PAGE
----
Discuss:  Ms. Skloot says, "In that moment, reading those passages, I understood completely how some of the Lackses could believe, without doubt, that Henrietta had been chosen by the Lord to become an immortal being.  If you believe the Bible is the literal truth, the immortality of Henrietta's cells makes perfect sense.  Of course they were growing and surviving decades after her death, of course they floated through the air, and of course they'd led to cures for diseases and been launched into space.  Angels are like that.  The Bible tells us so." (p. 296)   Are they?  Does it?

Discuss:  How do you think tissue collection, storage and research should be handled?  Points to consider:
  • What if research is on something the donor opposes
  • Who can access so it is not used against the donor
  • Fetal blood samples can trace to baby of origin violating privacy
  • Is their a moral obligation on everyone's part for scientific advancement
  • "...it's weird to say everybody gets money except the people providing the raw material." (p. 323)

Discuss:  "I decide who gets my money after I die.  It wouldn't harm me if I died and you gave all my money to someone else.  But there's something psychologically beneficial to me as a living person to know I can give my money to whoever I want.  no one can say, 'she shouldn't be allowed to do that with her money because that might not be most beneficial to society.'  But replace the word money in that sentence with tissue, and you've got precisely the logic many people use to argue against giving donors any control over their tissues." ( p. 321)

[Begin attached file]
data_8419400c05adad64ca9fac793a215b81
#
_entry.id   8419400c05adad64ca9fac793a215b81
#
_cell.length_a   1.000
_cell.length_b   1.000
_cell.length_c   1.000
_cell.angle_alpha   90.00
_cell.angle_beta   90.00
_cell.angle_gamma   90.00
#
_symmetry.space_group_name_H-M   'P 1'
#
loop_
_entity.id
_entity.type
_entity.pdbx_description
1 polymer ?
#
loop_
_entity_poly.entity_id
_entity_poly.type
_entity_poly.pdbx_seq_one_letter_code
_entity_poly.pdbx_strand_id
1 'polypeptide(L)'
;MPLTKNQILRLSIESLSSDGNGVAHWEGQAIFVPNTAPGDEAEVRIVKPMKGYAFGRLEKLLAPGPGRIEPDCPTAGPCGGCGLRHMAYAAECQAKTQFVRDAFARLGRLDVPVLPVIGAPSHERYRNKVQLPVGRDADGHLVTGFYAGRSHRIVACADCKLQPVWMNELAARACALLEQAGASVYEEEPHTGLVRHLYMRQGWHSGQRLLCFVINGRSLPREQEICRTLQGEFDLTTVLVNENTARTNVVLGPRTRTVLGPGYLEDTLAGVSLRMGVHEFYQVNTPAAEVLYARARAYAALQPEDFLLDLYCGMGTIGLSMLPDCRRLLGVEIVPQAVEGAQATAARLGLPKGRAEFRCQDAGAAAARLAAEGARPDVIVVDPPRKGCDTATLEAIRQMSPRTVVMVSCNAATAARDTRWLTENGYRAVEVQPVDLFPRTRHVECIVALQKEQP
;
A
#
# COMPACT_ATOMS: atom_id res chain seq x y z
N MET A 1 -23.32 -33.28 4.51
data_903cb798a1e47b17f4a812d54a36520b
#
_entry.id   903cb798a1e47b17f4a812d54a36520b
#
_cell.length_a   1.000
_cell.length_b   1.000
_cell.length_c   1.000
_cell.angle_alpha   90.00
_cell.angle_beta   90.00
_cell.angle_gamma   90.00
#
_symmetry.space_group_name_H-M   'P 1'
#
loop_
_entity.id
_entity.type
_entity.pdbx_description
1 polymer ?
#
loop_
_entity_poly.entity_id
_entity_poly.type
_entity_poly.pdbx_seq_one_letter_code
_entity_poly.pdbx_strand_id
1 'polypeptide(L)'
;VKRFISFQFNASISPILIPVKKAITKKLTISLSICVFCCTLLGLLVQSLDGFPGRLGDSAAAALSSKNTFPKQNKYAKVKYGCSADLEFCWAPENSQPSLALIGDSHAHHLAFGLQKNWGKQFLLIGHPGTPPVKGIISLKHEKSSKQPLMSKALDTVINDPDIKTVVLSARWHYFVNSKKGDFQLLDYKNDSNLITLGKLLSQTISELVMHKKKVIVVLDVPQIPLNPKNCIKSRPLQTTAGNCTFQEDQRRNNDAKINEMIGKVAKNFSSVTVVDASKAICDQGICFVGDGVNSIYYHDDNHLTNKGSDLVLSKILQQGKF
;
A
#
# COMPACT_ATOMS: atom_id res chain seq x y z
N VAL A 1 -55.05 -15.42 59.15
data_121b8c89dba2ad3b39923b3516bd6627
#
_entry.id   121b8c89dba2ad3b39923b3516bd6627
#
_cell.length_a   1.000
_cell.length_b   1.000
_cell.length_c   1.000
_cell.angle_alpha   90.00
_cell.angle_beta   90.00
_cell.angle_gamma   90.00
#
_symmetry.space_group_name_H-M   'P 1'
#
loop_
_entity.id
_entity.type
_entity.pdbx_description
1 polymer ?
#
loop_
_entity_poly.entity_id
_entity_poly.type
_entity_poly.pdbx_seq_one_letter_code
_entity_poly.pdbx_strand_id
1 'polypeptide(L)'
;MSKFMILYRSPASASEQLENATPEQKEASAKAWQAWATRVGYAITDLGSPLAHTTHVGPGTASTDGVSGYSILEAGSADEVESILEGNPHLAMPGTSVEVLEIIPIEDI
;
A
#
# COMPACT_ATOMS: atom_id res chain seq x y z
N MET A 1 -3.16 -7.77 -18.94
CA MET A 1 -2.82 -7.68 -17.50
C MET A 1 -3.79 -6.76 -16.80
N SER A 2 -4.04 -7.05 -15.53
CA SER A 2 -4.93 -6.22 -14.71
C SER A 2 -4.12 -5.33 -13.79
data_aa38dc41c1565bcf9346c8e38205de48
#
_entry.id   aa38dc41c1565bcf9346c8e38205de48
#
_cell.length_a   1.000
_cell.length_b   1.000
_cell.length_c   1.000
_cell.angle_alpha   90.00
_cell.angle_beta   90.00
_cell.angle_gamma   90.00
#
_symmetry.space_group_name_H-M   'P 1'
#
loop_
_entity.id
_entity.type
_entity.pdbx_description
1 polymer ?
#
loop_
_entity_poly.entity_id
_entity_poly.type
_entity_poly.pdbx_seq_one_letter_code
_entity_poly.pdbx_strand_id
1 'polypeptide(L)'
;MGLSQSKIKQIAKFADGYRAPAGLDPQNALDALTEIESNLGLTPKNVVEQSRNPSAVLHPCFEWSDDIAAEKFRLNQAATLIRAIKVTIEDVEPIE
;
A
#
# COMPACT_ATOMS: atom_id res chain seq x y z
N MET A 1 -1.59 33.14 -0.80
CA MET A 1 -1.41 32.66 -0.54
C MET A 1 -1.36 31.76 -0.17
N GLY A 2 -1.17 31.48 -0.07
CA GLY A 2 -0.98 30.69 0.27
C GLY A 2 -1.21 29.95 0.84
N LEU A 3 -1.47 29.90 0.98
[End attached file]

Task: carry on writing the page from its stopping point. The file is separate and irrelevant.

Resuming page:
Discuss:  "It's illegal to sell human organs and tissues for transplants or medical treatments, ut it's perfectly legal to give them away while charging fees for collecting and processing them." (p. 322)


 
Theme Ideas

Serve fried eggs because Professor Defler said that's what a cell looked like under a microscope (p. 3).  Years ago I saw a recipe related to April Fool's Day:  Spread marshmallow cream on a plate.  Put a dollop of butterscotch pudding in the middle to look like an egg yolk.  You could even do this on small, clear plastic plates like Petri dishes so your guests can just pick up their own individual egg/cell.  I saw a similar recipe in All You magazine's February 22, 2013 issue; I provide the link not knowing how long they keep the archive up. 

Serve grape jello like Dr. Jones explained Henrietta's cervical cancer lesion on page 17.  If you don't find grape jello, use unflavored gelatin and substitute purple grape juice for the water, following package directions.

Serve bottles of seltzer.  Well, maybe not.  As I went to find a link to a picture of the Bromo seltzer logo so you could relabel your bottles of seltzer, it appears that it was a product like Alka-seltzer, not bottled seltzer water.

I have a friend who is a professional baker.  Since I was ordering college graduation cookies I ordered an extra half-dozen and asked her to make books.  She didn't have a book cutter so she did round circles and iced them the same orange color of the book's cover.  It was a beautiful match since there was a circle pattern on the cover anyway, representing the cells.  I also served V8 Spalsh because it is about the same color.